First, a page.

This past October I had the opportunity to attend one of my very favourite conferences, in Helsinki! The International Association of Dance Medicine and Science Annual Meeting is always a highlight of my year (and not just because it usually means I get to travel to fun places ;). There’s something really special about surrounding yourself with likeminded people who are just as passionate about dancer health and wellness as you are. Since it’s a bit of a niche market and an underserved population, it’s easy to feel like you’re alone in the work you do on a day to day basis. But when ~500 delegates from all over the world get together for 4 days of learning, sharing and collaborating, magic happens.
I know not everyone is lucky enough to attend in person every year, so I thought I would summarize some of my key take-aways from this year’s conference. There was sooo much good information (and with at least 4 sessions to choose from at any given time I’m sure I missed plenty of stuff!) but here is some of the information I found the most interesting, useful, or thought-provoking during my time in Helsinki.
Sleep: The keynote this year was given by Dr. Henri Tuomilehto, a Finnish sleep expert who consults for the Finnish Olympic Committee, The Finland High Performance Unit, Finland University among many other organizations. We’ve been hearing for years how important sleep is, but it was fantastic to learn the actual science behind WHY. Ninety – five percent of recovery comes from sleep, primarily due to growth hormone which is only secreted when in deep sleep. Increased levels of growth hormone help to strengthen bones, repair muscle tissue and boost the immune system. All important things, especially when you have to train or perform again the next day! Therefore, it’s not surprising that improved sleep also leads to improved performance. Athletes getting 8+ hours of sleep were 9% more accurate, 4-6% faster in sprinting, and had 37% less fatigue compared with people getting less than 8 hours of sleep per night. Sleep duration can also be inversely correlated to likelihood of injury. Interestingly, the highest rate of injury appears to occur at 6hrs of sleep/night, with decreasing rates of injury at 7hrs, 8hrs, 9hrs etc. How many people routinely get ~6hrs of sleep per night??? Dr. Tuomilehto re-enforced what we know about needing at least 8hrs of sleep per night, but also suggested that although 8hrs is necessary, 8-10hrs/per night is actually optimal. In his own words, “Sleep is the doping of nature – it determines your next day”.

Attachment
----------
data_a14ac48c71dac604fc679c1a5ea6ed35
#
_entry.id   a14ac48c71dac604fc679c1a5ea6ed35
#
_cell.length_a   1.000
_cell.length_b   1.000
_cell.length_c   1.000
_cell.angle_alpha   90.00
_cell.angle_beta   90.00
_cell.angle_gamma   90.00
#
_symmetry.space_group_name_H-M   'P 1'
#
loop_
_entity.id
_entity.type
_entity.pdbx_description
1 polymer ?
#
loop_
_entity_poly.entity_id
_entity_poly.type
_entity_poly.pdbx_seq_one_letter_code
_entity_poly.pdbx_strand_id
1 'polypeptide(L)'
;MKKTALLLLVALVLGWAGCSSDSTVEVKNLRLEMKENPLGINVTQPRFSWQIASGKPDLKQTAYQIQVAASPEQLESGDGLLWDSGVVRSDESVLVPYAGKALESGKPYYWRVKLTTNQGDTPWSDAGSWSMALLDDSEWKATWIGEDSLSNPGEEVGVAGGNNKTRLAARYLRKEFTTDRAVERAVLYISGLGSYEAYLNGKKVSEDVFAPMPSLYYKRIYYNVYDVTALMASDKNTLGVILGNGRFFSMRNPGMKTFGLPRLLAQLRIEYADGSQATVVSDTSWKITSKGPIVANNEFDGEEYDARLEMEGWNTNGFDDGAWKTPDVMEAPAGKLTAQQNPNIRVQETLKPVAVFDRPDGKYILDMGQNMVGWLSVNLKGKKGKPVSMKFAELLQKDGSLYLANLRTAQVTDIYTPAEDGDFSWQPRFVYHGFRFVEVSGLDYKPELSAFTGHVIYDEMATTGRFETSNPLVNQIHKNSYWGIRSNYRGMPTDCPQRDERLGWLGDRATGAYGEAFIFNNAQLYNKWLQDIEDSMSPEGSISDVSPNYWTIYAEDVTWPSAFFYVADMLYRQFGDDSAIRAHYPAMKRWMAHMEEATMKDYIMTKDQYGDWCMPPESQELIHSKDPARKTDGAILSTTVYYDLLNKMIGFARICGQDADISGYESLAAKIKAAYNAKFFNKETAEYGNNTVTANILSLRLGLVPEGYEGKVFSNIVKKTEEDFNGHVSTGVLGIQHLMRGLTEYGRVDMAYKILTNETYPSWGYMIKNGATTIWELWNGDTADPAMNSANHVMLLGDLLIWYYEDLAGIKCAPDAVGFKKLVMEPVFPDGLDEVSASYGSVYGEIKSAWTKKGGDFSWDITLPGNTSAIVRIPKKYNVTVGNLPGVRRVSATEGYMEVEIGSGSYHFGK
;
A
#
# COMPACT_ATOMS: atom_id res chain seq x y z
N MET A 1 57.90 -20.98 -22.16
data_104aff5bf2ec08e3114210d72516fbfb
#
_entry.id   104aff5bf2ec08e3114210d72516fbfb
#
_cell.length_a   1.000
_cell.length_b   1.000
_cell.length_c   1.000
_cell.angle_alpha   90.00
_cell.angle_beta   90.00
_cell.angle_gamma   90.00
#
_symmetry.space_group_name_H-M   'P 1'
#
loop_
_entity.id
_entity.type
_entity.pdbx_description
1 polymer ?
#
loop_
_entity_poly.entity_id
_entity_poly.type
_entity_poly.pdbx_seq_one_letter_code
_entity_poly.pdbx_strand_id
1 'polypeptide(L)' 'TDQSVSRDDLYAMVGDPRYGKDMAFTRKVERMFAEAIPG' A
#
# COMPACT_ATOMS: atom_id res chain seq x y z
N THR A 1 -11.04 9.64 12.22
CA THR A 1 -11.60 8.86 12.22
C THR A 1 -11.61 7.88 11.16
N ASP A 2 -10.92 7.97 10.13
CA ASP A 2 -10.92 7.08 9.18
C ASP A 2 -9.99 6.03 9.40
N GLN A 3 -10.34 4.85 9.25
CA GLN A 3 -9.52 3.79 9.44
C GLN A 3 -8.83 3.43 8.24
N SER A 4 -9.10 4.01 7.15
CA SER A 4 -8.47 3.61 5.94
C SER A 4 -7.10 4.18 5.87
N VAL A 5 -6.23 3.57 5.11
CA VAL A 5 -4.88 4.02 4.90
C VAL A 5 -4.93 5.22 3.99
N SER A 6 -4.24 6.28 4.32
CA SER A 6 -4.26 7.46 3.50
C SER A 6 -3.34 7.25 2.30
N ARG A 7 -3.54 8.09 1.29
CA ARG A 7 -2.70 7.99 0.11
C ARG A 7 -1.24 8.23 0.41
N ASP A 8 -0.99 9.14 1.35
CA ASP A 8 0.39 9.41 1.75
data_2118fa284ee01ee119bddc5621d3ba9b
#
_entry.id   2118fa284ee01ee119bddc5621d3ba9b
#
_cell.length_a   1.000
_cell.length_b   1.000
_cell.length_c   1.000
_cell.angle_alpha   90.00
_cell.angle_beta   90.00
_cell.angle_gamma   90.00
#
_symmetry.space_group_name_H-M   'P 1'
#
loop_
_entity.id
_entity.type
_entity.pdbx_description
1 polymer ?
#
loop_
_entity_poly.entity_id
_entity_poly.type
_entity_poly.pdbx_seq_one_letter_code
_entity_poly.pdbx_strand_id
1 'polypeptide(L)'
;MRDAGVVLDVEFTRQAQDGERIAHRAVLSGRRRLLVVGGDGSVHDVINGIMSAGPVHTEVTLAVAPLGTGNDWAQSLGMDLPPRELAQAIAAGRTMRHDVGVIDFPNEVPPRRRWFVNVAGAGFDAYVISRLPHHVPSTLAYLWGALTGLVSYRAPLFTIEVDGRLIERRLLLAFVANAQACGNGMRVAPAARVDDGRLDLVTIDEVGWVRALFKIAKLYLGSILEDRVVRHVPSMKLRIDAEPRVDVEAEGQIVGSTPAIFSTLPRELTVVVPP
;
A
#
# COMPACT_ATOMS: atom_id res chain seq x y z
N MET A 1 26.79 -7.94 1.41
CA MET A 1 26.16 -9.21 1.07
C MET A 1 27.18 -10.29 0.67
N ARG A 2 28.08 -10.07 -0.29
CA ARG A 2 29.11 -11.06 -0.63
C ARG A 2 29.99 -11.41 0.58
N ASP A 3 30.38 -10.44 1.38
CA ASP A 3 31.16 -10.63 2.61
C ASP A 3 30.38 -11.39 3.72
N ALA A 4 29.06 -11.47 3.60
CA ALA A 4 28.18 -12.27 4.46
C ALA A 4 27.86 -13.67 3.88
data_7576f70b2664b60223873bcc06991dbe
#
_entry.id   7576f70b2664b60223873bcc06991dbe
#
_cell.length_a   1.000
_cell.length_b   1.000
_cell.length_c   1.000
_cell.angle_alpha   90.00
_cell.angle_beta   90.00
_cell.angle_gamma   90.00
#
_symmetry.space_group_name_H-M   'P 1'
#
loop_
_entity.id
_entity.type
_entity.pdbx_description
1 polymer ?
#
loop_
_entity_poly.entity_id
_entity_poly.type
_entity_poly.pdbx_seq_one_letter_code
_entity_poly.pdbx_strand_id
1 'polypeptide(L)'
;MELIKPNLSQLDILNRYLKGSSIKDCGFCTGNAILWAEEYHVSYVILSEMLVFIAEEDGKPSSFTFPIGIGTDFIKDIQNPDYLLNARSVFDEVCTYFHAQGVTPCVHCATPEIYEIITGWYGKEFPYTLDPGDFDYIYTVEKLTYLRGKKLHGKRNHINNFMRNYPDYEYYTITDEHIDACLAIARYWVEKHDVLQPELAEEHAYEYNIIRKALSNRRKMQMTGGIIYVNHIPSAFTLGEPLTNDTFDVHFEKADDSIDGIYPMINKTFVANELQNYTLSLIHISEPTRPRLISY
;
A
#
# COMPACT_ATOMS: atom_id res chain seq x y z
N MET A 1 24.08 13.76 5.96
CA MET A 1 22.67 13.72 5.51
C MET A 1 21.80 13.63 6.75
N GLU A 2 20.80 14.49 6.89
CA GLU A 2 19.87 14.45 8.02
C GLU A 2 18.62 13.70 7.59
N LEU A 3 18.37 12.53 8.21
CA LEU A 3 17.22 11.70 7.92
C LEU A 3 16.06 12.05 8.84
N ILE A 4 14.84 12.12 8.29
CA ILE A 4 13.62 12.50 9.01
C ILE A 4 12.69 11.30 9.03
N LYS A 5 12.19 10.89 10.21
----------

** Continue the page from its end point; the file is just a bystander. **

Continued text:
Tendon Health: Dr. Christian Couppé from the Institute of Sports Medicine in Copenhagen, Denmark gave a brilliant update on the current state of research with regard to tendon health, and specifically chronic tendinopathy. Since the late 1990’s, eccentric training protocols have generally been considered to be the standard treatment for chronic tendinopathy. However, recent research is suggesting that tendons cannot differentiate between the type of muscle contraction occurring (ie concentric vs eccentric vs isometric) and are merely responding to the load being transferred to the tendon. Dr. Couppé suggested that heavy slow resistance training 3x/wk has been shown to be beneficial clinically, and also to have superior microstructural effects in treatment. In addition, it generally has better patient compliance when only needing to be performed 3x/wk as opposed to multiple sessions per day for some eccentric training protocols. The take away message? The total load and time under tension seem to be the crucial components for achieving positive outcomes in chronic tendinopathies, regardless of training mode. So get your tendon patients loading as quickly as possible!